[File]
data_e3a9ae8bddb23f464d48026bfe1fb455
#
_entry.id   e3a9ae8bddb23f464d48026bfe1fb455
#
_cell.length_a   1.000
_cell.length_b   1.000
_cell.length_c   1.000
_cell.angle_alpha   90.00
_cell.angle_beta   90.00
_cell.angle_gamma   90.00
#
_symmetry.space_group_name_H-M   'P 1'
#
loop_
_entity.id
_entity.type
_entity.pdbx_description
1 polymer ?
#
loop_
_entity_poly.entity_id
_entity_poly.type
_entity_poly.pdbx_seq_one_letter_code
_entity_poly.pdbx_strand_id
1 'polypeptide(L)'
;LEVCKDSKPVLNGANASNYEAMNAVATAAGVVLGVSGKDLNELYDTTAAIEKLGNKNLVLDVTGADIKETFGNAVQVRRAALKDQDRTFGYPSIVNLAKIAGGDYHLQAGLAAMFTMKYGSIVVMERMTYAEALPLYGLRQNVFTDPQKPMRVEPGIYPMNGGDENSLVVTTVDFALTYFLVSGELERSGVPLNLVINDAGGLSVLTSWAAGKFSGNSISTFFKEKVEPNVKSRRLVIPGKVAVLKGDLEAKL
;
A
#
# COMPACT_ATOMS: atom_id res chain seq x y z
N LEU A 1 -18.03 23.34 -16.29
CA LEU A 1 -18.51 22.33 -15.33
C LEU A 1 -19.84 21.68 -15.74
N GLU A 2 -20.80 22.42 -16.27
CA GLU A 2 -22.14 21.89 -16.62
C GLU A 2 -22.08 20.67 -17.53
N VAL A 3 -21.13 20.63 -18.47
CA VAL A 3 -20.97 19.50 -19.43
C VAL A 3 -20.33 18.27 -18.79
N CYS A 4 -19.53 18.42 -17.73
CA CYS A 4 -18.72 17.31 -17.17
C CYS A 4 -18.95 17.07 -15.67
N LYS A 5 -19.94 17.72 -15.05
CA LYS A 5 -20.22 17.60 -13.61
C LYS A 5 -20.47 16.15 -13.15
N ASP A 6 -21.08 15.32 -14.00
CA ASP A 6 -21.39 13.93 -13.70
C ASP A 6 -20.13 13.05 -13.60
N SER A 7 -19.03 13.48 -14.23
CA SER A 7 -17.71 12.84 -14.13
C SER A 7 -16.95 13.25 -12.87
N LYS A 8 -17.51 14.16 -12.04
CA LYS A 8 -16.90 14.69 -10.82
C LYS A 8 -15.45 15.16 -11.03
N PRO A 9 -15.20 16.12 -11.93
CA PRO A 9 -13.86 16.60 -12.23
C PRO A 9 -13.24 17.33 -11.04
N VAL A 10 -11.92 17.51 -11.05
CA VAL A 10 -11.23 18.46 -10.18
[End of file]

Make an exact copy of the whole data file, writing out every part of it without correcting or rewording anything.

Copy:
data_e3a9ae8bddb23f464d48026bfe1fb455
#
_entry.id   e3a9ae8bddb23f464d48026bfe1fb455
#
_cell.length_a   1.000
_cell.length_b   1.000
_cell.length_c   1.000
_cell.angle_alpha   90.00
_cell.angle_beta   90.00
_cell.angle_gamma   90.00
#
_symmetry.space_group_name_H-M   'P 1'
#
loop_
_entity.id
_entity.type
_entity.pdbx_description
1 polymer ?
#
loop_
_entity_poly.entity_id
_entity_poly.type
_entity_poly.pdbx_seq_one_letter_code
_entity_poly.pdbx_strand_id
1 'polypeptide(L)'
;LEVCKDSKPVLNGANASNYEAMNAVATAAGVVLGVSGKDLNELYDTTAAIEKLGNKNLVLDVTGADIKETFGNAVQVRRAALKDQDRTFGYPSIVNLAKIAGGDYHLQAGLAAMFTMKYGSIVVMERMTYAEALPLYGLRQNVFTDPQKPMRVEPGIYPMNGGDENSLVVTTVDFALTYFLVSGELERSGVPLNLVINDAGGLSVLTSWAAGKFSGNSISTFFKEKVEPNVKSRRLVIPGKVAVLKGDLEAKL
;
A
#
# COMPACT_ATOMS: atom_id res chain seq x y z
N LEU A 1 -18.03 23.34 -16.29
CA LEU A 1 -18.51 22.33 -15.33
C LEU A 1 -19.84 21.68 -15.74
N GLU A 2 -20.80 22.42 -16.27
CA GLU A 2 -22.14 21.89 -16.62
C GLU A 2 -22.08 20.67 -17.53
N VAL A 3 -21.13 20.63 -18.47
CA VAL A 3 -20.97 19.50 -19.43
C VAL A 3 -20.33 18.27 -18.79
N CYS A 4 -19.53 18.42 -17.73
CA CYS A 4 -18.72 17.31 -17.17
C CYS A 4 -18.95 17.07 -15.67
N LYS A 5 -19.94 17.72 -15.05
CA LYS A 5 -20.22 17.60 -13.61
C LYS A 5 -20.47 16.15 -13.15
N ASP A 6 -21.08 15.32 -14.00
CA ASP A 6 -21.39 13.93 -13.70
C ASP A 6 -20.13 13.05 -13.60
N SER A 7 -19.03 13.48 -14.23
CA SER A 7 -17.71 12.84 -14.13
C SER A 7 -16.95 13.25 -12.87
N LYS A 8 -17.51 14.16 -12.04
CA LYS A 8 -16.90 14.69 -10.82
C LYS A 8 -15.45 15.16 -11.03
N PRO A 9 -15.20 16.12 -11.93
CA PRO A 9 -13.86 16.60 -12.23
C PRO A 9 -13.24 17.33 -11.04
N VAL A 10 -11.92 17.51 -11.05
CA VAL A 10 -11.23 18.46 -10.18